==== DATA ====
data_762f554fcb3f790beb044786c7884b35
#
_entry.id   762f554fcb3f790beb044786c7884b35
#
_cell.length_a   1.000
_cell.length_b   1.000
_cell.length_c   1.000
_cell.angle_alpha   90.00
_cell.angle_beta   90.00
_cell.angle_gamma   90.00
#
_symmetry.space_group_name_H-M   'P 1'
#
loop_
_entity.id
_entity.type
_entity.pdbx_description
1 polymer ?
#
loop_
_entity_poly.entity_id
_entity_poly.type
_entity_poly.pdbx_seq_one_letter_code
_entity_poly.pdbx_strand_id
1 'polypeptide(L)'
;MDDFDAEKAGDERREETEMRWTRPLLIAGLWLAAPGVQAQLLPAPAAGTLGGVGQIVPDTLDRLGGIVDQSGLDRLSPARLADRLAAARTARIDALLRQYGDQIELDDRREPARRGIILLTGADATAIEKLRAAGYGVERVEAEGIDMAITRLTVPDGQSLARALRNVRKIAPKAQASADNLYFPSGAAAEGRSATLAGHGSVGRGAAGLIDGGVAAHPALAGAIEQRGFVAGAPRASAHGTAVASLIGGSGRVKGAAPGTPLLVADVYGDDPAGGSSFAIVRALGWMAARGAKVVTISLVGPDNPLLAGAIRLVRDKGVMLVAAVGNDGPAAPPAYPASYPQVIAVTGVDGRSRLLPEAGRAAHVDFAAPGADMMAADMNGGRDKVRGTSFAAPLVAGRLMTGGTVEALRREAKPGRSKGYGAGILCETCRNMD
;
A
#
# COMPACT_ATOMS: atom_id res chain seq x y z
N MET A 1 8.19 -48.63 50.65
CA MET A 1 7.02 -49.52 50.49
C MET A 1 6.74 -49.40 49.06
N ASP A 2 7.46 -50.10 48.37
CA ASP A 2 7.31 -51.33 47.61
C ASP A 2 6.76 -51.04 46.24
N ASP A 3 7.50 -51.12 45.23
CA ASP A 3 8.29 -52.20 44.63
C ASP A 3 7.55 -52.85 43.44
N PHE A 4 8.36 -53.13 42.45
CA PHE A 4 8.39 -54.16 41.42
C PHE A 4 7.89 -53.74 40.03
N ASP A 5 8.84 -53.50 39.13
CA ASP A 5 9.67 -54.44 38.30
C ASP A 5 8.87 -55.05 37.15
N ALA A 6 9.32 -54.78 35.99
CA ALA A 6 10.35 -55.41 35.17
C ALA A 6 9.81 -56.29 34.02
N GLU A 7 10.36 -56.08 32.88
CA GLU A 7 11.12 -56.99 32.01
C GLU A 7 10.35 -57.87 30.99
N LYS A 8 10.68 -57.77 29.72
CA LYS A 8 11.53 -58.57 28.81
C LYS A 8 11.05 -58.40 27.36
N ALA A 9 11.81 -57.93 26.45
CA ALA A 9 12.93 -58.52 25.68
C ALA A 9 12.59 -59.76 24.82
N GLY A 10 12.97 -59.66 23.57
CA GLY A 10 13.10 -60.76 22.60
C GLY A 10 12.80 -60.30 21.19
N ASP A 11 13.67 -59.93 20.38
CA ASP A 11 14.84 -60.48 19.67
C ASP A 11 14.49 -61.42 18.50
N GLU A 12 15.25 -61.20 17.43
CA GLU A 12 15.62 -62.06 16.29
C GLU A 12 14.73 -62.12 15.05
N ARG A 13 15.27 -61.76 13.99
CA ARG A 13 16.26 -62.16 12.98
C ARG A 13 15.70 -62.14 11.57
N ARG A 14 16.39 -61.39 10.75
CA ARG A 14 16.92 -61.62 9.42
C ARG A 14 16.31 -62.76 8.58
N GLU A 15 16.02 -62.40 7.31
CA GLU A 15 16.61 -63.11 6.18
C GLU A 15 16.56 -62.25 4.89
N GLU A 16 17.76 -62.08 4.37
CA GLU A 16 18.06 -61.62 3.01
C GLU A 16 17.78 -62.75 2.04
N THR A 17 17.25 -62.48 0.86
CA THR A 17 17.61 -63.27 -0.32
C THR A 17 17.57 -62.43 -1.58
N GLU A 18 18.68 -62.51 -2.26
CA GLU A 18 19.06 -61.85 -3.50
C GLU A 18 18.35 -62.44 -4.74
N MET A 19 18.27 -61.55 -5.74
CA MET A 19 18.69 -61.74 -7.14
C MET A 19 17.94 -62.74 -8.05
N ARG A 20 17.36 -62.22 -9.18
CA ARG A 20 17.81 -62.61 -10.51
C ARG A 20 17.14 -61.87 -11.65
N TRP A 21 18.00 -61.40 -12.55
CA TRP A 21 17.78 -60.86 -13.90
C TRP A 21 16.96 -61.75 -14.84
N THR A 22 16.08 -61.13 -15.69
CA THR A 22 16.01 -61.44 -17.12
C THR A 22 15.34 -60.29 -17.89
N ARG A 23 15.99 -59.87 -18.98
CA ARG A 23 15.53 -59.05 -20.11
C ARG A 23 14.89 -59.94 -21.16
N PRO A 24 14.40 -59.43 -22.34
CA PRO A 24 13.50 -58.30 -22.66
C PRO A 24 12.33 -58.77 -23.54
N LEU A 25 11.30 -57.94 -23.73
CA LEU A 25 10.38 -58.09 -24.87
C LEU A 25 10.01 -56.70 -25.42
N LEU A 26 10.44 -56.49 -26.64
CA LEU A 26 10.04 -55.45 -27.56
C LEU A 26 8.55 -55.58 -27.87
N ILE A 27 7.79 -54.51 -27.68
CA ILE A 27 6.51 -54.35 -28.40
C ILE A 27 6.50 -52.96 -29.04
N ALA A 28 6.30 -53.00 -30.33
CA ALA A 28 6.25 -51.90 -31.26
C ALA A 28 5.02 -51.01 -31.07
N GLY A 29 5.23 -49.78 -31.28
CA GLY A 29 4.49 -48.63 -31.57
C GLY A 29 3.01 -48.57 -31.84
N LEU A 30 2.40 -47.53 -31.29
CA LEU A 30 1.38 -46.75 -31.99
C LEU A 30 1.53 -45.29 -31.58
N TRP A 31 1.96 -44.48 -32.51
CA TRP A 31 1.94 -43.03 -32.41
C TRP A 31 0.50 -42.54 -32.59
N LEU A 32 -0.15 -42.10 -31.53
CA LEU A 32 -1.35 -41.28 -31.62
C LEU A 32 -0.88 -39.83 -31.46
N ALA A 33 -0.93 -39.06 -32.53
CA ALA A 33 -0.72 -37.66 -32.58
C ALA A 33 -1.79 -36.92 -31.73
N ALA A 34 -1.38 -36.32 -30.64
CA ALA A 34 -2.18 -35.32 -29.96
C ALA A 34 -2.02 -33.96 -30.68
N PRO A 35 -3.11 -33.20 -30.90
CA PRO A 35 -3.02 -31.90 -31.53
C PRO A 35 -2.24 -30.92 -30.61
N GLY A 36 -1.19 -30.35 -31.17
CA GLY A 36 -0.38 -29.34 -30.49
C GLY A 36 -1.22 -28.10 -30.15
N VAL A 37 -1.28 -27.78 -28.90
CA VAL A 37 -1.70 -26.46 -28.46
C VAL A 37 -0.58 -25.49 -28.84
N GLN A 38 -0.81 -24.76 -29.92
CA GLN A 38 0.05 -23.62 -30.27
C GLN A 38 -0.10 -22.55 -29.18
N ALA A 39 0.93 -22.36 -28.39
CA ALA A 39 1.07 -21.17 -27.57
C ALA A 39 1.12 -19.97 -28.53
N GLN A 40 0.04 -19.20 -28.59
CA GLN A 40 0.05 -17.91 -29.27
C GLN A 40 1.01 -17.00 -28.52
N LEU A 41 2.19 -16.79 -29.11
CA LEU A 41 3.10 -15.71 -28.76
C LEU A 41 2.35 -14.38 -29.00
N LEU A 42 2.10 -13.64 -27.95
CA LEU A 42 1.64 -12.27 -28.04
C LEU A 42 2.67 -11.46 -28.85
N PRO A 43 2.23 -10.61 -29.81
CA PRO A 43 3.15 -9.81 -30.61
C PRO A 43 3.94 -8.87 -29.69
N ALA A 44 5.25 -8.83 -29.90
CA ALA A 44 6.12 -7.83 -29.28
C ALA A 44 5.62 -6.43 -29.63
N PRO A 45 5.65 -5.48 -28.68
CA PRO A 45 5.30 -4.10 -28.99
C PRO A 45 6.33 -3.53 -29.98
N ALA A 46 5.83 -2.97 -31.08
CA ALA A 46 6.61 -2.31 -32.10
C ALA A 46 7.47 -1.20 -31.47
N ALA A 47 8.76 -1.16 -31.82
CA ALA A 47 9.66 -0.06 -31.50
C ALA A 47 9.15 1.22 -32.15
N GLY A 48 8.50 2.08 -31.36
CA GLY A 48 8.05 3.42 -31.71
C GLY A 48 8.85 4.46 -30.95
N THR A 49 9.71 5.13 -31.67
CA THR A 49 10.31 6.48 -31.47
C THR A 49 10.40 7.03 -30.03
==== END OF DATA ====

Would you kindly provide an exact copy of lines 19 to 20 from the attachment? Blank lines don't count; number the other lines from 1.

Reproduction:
#
loop_